We propose a method for unsupervised classification of the space–time–intensity structure of weather radar images. The resulting classes are interpreted as rain types, i.e. pools of rain fields with homogeneous statistical properties. Rain types can in turn be used to define stationary periods for further stochastic rainfall modelling. The application of rain typing to real data indicates that non-stationarity can be significant within meteorological seasons, and even within a single storm.
Claire Waelbroeck, Sylvain Pichat, Evelyn Böhm, Bryan C. Lougheed, Davide Faranda, Mathieu Vrac, Lise Missiaen, Natalia Vazquez Riveiros, Pierre Burckel, Jörg Lippold, Helge W. Arz, Trond Dokken, François Thil, and Arnaud Dapoigny
Clim. Past, 14, 1315–1330,Short summary
Recording the precise timing and sequence of events is essential for understanding rapid climate changes and improving climate model predictive skills. Here, we precisely assess the relative timing between ocean and atmospheric changes, both recorded in the same deep-sea core over the last 45 kyr. We show that decreased mid-depth water mass transport in the western equatorial Atlantic preceded increased rainfall over the adjacent continent by 120 to 980 yr, depending on the type of climate event.
Guillaume Latombe, Ariane Burke, Mathieu Vrac, Guillaume Levavasseur, Christophe Dumas, Masa Kageyama, and Gilles Ramstein
Geosci. Model Dev., 11, 2563–2579,Short summary
It is still unclear how climate conditions, and especially climate variability, influenced the spatial distribution of past human populations. Global climate models (GCMs) cannot simulate climate at sufficiently fine scale for this purpose. We propose a statistical method to obtain fine-scale climate projections for 15 000 years ago from coarse-scale GCM outputs. Our method agrees with local reconstructions from fossil and pollen data, and generates sensible climate variability maps over Europe.
Hydrol. Earth Syst. Sci., 22, 3175–3196,Short summary
This study presents a multivariate bias correction method named R2D2 to adjust both the 1d-distributions and inter-variable/site dependence structures of climate simulations in a high-dimensional context, while providing some stochasticity. R2D2 is tested on temperature and precipitation reanalyses and illustrated on future simulations. In both cases, R2D2 is able to correct the spatial and physical dependence, opening proper use of climate simulations for impact (e.g. hydrological) models.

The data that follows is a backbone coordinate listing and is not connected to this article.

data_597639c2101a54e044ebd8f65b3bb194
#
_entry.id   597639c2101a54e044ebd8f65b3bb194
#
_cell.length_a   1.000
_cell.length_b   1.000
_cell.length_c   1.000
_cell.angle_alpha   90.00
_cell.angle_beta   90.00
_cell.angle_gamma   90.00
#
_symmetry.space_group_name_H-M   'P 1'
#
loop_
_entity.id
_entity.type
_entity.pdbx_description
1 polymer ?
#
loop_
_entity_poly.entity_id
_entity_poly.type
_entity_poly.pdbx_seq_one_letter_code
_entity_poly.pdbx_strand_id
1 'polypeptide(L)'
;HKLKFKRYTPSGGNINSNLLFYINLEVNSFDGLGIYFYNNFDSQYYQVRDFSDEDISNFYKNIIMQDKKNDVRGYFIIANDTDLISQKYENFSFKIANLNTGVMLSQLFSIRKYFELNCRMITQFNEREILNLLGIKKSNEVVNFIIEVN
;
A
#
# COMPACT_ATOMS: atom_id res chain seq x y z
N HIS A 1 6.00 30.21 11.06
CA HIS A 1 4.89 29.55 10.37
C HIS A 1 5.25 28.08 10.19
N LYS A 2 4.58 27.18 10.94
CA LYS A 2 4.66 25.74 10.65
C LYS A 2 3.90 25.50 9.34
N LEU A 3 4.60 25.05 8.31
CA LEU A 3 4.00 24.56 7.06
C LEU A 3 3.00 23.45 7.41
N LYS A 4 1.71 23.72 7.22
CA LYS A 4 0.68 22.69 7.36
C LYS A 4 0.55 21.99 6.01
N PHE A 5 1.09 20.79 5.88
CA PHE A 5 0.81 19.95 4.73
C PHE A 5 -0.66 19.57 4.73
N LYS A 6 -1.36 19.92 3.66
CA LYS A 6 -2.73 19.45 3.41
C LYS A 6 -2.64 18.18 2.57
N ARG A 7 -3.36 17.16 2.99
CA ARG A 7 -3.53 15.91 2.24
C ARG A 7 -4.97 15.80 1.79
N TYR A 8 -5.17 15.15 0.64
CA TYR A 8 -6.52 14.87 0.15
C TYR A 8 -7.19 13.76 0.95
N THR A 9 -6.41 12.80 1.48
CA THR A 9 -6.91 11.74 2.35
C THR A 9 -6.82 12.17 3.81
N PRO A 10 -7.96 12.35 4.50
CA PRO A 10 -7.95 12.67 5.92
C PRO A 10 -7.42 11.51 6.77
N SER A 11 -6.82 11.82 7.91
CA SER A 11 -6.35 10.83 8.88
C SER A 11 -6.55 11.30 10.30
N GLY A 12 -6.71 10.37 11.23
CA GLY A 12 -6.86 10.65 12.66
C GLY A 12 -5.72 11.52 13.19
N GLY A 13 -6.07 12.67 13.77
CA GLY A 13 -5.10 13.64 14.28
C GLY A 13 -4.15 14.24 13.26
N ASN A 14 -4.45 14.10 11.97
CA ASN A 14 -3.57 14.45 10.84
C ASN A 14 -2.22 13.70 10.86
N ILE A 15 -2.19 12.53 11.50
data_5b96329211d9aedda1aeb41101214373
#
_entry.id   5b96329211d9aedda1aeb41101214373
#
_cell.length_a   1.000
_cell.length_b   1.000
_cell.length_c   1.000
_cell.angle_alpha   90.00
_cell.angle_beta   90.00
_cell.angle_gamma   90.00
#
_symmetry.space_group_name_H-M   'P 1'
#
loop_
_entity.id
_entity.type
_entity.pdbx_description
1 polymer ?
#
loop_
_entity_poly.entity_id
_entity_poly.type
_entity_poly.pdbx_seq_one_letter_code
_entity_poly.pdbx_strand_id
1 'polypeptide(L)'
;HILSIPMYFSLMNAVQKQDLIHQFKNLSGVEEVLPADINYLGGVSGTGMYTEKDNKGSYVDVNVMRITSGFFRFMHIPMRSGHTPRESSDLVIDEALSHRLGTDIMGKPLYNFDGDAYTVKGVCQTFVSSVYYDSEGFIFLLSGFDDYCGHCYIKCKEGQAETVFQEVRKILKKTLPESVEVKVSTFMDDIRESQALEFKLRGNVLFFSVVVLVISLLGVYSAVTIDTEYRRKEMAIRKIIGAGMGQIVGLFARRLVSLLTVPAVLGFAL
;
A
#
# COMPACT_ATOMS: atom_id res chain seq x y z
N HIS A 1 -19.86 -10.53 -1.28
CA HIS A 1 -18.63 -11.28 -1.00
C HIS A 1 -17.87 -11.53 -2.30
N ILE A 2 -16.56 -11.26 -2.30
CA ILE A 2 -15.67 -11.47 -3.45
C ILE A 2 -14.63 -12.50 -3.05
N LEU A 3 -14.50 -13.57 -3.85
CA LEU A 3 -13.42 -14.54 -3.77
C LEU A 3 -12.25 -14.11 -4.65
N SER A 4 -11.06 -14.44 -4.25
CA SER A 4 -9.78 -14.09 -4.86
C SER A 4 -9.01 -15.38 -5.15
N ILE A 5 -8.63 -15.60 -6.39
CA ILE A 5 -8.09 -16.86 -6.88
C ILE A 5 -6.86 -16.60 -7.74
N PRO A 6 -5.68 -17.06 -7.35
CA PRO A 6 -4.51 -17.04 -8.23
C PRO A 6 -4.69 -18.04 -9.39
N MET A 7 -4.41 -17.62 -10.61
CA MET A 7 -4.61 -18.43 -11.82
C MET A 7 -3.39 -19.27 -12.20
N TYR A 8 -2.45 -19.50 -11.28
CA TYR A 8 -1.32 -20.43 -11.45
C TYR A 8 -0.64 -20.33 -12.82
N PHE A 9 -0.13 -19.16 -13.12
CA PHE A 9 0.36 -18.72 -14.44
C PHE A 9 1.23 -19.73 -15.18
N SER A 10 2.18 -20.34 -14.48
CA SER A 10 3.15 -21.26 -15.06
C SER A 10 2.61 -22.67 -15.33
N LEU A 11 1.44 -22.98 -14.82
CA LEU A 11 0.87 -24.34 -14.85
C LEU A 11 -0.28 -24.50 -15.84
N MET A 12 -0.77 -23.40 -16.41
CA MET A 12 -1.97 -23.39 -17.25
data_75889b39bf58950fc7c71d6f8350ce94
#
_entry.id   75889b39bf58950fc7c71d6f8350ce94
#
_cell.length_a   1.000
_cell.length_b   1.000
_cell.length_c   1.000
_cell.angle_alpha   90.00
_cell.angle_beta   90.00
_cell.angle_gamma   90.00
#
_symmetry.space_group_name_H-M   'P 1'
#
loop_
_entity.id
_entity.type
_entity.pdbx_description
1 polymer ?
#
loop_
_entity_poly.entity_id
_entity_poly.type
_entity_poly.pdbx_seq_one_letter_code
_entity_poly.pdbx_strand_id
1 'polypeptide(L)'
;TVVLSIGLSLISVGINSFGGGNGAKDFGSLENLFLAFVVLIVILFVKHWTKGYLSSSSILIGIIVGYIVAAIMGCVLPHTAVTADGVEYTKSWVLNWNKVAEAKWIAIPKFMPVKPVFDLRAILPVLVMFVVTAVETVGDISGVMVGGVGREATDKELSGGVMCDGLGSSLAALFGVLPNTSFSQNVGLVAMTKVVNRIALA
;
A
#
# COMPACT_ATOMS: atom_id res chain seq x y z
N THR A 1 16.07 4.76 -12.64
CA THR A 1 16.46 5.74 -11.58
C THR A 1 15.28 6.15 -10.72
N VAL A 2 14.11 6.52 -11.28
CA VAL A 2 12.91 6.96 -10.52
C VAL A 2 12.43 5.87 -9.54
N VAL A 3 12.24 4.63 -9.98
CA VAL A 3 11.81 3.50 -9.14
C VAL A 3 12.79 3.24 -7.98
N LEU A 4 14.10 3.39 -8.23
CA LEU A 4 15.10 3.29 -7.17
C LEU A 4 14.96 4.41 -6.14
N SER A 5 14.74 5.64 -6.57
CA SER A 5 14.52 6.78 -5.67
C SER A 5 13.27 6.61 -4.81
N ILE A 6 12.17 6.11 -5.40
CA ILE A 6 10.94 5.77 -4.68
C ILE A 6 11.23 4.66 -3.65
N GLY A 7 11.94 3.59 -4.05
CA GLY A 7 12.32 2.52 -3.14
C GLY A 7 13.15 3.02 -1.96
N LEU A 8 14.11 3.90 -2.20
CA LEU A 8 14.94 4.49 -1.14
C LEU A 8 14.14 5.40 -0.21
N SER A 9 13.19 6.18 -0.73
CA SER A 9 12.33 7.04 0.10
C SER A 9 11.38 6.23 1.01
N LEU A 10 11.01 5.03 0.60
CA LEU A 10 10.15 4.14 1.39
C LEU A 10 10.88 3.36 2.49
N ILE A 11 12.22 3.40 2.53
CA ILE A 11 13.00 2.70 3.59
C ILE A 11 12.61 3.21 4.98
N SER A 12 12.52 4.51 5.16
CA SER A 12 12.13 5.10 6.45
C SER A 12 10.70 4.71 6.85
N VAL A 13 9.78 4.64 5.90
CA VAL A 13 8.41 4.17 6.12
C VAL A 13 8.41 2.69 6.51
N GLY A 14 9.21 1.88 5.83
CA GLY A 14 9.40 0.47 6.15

Ben Parkes, Dimitri Defrance, Benjamin Sultan, Philippe Ciais, and Xuhui Wang
Earth Syst. Dynam., 9, 119–134,Short summary
We present an analysis of three crops in West Africa and their response to short-term climate change in a world where temperatures are 1.5 °C above the preindustrial levels. We show that the number of crop failures for all crops is due to increase in the future climate. We further show the difference in yield change across several West African countries and show that the yields are not expected to increase fast enough to prevent food shortages.
Emanuele Bevacqua, Douglas Maraun, Ingrid Hobæk Haff, Martin Widmann, and Mathieu Vrac
Hydrol. Earth Syst. Sci., 21, 2701–2723,Short summary
We develop a conceptual model to quantify the risk of compound events (CEs), i.e. extreme impacts to society which are driven by statistically dependent climatic variables. Based on this model we study compound floods, i.e. joint storm surge and high river level, in Ravenna (Italy). The model includes meteorological predictors which (1) provide insight into the physical processes underlying CEs, as well as into the temporal variability, and (2) allow us to statistically downscale CEs.
Pascal Yiou, Aglaé Jézéquel, Philippe Naveau, Frederike E. L. Otto, Robert Vautard, and Mathieu Vrac
Adv. Stat. Clim. Meteorol. Oceanogr., 3, 17–31,Short summary
The attribution of classes of extreme events, such as heavy precipitation or heatwaves, relies on the estimate of small probabilities (with and without climate change). Such events are connected to the large-scale atmospheric circulation. This paper links such probabilities with properties of the atmospheric circulation by using a Bayesian decomposition. We test this decomposition on a case of extreme precipitation in the UK, in January 2014.
Claudia Volosciuk, Douglas Maraun, Mathieu Vrac, and Martin Widmann
Hydrol. Earth Syst. Sci., 21, 1693–1719,Short summary
For impact modeling, infrastructure design, or adaptation strategy planning, high-quality climate data on the point scale are often demanded. Due to the scale gap between gridbox and point scale and biases in climate models, we combine a statistical bias correction and a stochastic downscaling model and apply it to climate model-simulated precipitation. The method performs better in summer than in winter and in winter best for mild winter climate (Mediterranean) and worst for continental winter.
Jérôme Pernin, Mathieu Vrac, Cyril Crevoisier, and Alain Chédin